Huntsville Times (Huntsville, AL)
Posted on May 13, 2000
By Shelly Haskins, Times Business Editor
The first time Vladimir P. Lushin saw the United States, it was through a periscope.
On Friday, Lushin Ц a former Russian submarine captain who is now a member of his country's Duma, or parliament Ц said the view is much better from dry land.
Lushin and fellow Russian legislator Vladimir P. Volkov are in Huntsville this weekend, hosted by U.S. Rep. Bud Cramer, D-Huntsville. The visit is part of an exchange program sponsored by the Library of Congress to teach Russian and American lawmakers more about each other's countries.
Though both countries have made mistakes in the effort to establish better relations, "The more I live on this planet, the more plain it become to me that Russia and the United States have become friends," Lushin said through an interpreter.
One area where the U.S. and Russia already are working together is in space, where both are helping build the International Space Station. That was the reason for the visit to Huntsville, where Lushin, Volkov and two advisers toured Marshall Space Flight Center, Redstone Arsenal and the technology company Time Domain Corp. on Friday.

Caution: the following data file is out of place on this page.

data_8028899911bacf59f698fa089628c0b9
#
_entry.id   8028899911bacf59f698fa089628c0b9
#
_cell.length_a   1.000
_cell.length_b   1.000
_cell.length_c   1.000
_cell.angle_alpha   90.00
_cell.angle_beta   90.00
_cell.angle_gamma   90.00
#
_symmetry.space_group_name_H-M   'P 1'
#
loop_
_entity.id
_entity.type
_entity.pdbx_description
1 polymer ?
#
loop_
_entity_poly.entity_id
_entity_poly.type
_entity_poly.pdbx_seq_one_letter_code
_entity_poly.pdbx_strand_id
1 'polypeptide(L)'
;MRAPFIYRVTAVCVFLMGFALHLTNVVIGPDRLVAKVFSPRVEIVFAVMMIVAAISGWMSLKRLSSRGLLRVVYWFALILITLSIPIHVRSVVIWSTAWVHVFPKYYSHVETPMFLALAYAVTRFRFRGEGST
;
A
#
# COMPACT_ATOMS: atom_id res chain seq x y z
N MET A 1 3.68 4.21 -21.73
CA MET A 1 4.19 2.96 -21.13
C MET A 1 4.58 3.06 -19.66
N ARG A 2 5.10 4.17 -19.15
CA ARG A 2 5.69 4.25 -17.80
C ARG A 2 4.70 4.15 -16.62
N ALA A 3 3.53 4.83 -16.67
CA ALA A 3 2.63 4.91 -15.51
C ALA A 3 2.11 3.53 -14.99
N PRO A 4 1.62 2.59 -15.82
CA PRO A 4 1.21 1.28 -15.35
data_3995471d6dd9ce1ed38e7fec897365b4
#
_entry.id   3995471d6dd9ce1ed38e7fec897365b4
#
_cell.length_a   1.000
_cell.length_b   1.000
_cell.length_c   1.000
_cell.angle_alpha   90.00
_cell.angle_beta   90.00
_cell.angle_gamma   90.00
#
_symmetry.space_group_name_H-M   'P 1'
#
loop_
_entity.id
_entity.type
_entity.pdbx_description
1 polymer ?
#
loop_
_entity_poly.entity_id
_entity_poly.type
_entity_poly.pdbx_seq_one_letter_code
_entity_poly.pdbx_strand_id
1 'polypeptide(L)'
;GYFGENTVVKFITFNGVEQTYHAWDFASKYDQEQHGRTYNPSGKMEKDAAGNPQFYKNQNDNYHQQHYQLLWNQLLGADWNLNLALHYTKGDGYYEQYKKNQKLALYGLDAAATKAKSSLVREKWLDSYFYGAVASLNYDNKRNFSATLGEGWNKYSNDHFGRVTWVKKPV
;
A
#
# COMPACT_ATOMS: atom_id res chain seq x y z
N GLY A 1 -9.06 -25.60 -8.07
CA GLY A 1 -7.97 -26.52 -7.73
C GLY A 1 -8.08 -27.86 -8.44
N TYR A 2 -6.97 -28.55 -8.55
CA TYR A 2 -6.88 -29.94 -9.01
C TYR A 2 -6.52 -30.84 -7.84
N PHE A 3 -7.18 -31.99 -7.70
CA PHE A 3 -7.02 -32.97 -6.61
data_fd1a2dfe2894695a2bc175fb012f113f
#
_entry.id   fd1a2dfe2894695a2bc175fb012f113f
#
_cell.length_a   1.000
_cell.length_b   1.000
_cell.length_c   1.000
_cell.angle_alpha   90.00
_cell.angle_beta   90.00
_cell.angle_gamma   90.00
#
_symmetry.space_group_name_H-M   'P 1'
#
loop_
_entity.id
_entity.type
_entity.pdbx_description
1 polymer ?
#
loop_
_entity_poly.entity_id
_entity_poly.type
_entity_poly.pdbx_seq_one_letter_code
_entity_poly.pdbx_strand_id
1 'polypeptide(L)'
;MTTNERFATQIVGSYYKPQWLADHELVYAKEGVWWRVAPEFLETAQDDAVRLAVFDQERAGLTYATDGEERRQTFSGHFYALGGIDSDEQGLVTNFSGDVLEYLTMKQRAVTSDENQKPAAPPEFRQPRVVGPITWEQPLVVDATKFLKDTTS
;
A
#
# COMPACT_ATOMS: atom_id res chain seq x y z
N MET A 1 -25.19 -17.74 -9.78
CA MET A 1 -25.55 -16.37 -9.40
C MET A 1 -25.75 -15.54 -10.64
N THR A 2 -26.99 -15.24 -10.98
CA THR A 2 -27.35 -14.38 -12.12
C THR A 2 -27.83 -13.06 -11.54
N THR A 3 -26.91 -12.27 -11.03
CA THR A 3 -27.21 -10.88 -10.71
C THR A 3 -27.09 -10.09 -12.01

Volkov said space is a wonderfully neutral place for the two former Cold War arch-enemies to regain each other's trust.
"Today, in the space center, it became even more obvious and more clear that we are on the same boat, the same ship, the space ship called planet Earth," Volkov said.
Though Cold War memories linger on both sides, Volkov said, Russia celebrated a holiday three days ago that should serve as a reminder that the two nations have not always been enemies. On May 9, the Russians celebrated the 55th anniversary of the victory over Germany in World War II.
During the visit to Redstone Arsenal, the Russian delegation, watched the test firing of a TOW (Tube-launched, Optically tracked, Wire-guided) missile, and visited the arsenal's systems simulation and software engineering directorates.
Their main objective was to see how the U.S. military works in tandem with private defense contractors to develop and test weapons.
Lushin said he was impressed with the partnership between industry and the government, and the high-quality technology the marriage produces. He said Russia would like to develop a similar system, but that will have to wait until efforts to privatize industry in Russia move past the infancy stage.
Russia would even like to begin developing weapons with the United States at some point, Lushin said, though he conceded that there is still somewhat of a trust gap to be overcome.
"To be frank, I've always known that Americans are good-natured and open people and very hospitable people," Lushin said. " I can tell that we don't have to look at the United States through a periscope anymore.
"I've been to this wonderful country and I've seen it with my own eyes."
Reprinted with permission from the Huntsville Times. This permission does not imply endorsement of any kind.
[Reprinted with Permission]